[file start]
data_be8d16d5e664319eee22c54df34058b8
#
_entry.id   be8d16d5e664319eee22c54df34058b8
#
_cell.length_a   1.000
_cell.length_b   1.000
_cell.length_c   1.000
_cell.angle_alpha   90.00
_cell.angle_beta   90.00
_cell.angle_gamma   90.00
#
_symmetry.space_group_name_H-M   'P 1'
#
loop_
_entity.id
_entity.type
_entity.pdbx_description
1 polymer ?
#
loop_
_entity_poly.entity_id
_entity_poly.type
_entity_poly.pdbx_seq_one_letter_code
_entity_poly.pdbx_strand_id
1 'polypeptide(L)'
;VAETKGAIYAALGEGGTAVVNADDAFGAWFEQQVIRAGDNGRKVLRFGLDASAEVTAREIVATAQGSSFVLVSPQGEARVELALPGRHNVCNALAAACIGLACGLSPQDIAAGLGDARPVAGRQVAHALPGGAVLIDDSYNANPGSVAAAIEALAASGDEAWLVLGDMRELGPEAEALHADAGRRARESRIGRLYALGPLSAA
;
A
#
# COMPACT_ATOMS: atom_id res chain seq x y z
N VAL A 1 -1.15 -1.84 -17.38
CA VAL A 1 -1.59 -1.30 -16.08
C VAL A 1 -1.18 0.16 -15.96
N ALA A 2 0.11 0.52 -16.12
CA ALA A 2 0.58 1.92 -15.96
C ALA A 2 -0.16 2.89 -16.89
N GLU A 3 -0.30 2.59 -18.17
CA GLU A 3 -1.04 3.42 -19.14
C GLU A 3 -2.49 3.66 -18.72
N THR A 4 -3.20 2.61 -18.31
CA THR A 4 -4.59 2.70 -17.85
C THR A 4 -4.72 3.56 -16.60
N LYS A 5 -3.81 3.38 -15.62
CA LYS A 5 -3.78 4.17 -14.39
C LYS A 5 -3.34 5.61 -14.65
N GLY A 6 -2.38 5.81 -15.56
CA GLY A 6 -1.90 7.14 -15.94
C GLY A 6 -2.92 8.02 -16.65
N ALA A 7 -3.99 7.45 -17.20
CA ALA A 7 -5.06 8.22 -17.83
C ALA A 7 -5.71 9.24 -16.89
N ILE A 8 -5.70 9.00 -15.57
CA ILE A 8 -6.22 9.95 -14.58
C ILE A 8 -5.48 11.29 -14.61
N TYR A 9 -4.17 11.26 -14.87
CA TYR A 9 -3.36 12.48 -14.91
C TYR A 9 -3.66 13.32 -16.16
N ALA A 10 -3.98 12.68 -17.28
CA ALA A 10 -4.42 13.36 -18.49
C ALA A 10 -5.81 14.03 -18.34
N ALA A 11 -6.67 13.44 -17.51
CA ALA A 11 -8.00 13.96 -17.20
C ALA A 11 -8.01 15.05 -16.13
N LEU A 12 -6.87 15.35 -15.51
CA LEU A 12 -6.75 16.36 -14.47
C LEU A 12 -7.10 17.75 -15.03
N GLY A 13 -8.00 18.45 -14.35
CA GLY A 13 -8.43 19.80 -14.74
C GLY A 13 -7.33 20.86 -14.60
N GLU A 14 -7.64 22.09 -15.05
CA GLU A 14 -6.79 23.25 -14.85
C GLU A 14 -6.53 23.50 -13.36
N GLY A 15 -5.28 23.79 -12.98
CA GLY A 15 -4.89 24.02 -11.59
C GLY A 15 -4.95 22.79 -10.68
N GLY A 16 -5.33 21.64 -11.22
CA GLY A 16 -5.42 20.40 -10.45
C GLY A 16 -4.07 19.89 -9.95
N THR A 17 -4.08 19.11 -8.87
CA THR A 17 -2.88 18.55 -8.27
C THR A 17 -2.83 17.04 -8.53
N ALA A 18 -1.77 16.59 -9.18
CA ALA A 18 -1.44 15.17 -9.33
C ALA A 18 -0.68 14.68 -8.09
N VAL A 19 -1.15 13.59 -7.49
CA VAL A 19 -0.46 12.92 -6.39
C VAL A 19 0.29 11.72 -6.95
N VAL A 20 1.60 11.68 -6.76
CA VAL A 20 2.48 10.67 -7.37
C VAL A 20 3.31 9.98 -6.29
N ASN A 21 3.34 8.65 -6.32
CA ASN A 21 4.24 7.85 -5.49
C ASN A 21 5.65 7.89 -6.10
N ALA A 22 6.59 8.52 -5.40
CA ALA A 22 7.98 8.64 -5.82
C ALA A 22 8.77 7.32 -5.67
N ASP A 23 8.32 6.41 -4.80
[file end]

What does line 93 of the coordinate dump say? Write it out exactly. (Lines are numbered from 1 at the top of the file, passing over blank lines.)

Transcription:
C ASN A 21 5.65 7.89 -6.10